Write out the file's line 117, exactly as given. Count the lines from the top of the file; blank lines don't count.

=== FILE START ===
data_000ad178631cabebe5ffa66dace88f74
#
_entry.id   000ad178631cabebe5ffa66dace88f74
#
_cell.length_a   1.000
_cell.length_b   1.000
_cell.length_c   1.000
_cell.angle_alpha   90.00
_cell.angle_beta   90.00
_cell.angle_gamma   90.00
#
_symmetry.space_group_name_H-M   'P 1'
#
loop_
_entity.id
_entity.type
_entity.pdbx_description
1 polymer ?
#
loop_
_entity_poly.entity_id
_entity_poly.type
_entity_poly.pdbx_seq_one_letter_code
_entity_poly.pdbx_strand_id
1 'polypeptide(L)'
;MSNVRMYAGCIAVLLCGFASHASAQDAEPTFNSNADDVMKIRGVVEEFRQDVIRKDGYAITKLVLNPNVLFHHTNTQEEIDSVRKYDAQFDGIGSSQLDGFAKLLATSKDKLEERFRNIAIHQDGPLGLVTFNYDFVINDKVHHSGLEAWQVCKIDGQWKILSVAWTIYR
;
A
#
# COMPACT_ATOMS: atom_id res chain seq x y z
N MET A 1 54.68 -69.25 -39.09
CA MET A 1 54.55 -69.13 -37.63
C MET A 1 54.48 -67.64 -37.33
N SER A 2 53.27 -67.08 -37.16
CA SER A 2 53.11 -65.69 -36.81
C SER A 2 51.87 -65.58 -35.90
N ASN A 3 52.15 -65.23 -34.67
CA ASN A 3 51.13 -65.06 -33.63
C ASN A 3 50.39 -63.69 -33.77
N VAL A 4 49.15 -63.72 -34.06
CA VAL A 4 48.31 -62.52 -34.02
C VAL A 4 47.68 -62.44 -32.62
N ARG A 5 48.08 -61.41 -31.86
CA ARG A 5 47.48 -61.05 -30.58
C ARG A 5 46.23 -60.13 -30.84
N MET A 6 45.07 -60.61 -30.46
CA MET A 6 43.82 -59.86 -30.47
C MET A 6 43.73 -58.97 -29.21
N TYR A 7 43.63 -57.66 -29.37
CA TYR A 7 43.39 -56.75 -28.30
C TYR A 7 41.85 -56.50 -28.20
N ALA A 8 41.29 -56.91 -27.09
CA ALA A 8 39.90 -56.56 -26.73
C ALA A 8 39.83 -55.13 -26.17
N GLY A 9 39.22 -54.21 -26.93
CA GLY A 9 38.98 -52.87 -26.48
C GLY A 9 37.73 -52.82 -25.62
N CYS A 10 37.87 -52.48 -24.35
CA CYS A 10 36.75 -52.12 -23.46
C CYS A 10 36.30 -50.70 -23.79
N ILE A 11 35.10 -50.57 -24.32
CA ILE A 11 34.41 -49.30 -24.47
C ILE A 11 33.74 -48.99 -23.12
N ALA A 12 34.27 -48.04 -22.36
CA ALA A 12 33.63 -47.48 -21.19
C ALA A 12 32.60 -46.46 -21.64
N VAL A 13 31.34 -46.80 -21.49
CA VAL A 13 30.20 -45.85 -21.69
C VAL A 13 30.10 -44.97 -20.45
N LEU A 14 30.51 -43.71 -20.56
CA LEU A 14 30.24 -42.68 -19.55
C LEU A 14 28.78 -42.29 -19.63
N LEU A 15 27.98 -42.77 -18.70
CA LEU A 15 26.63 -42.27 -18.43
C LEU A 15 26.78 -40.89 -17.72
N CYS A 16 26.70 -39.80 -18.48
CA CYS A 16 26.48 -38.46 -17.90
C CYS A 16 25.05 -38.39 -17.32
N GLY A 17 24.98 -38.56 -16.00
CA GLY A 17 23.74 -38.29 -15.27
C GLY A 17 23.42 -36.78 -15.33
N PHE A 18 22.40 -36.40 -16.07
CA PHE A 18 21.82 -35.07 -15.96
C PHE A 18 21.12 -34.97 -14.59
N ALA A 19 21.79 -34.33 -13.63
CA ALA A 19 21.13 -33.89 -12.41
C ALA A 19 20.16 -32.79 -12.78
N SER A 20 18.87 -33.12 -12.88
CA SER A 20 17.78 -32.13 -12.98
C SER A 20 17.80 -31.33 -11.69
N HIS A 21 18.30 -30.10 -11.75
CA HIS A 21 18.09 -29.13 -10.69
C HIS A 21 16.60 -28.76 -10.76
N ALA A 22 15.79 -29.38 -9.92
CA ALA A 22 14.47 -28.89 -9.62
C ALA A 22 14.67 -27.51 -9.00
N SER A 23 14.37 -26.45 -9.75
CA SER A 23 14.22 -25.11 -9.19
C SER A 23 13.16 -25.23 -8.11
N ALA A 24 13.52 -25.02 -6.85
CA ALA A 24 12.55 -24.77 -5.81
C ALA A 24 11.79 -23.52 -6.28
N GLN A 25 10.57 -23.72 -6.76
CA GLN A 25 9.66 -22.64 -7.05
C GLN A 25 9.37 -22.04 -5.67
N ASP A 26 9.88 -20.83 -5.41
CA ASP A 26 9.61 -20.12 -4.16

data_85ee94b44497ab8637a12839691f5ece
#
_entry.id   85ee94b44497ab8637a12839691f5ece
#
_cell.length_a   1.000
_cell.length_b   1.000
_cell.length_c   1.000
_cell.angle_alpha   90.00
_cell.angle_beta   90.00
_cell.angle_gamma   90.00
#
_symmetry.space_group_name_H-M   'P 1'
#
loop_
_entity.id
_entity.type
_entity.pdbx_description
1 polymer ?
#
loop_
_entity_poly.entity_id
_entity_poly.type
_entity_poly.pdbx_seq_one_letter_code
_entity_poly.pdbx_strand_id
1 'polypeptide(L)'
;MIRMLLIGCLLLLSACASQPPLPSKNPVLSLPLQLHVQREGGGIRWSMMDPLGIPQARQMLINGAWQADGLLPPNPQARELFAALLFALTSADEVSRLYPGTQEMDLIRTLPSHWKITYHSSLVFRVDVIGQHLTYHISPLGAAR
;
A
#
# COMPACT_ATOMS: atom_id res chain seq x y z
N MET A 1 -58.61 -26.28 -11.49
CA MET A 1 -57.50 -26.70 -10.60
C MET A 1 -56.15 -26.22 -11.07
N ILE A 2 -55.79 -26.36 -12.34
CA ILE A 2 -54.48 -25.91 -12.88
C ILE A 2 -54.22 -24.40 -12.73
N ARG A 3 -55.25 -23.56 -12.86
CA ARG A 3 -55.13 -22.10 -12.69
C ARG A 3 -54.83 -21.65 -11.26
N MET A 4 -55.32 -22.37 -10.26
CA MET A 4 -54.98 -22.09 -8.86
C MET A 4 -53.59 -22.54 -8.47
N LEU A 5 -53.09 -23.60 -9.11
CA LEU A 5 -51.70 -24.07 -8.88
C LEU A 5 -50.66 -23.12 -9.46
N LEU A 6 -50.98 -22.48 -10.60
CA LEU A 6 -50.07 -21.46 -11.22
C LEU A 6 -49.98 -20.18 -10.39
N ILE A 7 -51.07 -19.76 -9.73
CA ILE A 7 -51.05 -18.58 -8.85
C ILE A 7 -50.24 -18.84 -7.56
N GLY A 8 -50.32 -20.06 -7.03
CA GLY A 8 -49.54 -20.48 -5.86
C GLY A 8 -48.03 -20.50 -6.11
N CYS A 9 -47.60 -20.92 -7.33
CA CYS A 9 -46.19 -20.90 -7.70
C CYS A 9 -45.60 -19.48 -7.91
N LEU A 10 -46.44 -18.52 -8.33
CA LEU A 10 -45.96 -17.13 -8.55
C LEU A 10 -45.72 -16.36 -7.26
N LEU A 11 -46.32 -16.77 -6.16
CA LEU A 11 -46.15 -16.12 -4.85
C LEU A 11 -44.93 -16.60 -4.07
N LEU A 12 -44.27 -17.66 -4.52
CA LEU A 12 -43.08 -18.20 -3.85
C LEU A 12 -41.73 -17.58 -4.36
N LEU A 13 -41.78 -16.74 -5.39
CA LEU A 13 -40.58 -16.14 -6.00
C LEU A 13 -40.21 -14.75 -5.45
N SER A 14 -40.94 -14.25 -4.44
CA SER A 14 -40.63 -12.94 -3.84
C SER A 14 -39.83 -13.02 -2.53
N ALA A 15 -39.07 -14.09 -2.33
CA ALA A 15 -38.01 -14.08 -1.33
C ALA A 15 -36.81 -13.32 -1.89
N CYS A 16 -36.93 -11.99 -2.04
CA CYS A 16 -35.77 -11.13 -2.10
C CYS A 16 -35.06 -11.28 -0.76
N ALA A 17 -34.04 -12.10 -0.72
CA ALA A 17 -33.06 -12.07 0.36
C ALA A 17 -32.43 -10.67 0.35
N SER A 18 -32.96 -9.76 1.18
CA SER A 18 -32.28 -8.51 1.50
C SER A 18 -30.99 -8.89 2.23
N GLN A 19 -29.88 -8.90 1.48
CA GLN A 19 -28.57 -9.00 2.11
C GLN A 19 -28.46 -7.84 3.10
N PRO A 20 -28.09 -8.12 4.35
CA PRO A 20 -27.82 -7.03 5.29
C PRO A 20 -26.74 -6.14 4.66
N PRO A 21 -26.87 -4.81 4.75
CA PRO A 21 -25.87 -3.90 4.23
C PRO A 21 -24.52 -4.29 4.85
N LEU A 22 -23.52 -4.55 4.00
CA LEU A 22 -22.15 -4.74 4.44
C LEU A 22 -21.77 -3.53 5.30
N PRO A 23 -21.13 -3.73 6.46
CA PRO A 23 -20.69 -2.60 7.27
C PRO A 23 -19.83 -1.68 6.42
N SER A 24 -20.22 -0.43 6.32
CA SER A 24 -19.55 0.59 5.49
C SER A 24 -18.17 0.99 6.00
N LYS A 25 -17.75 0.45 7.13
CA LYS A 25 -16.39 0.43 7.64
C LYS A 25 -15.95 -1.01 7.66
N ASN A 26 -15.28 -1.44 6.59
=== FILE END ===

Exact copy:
_cell.angle_gamma   90.00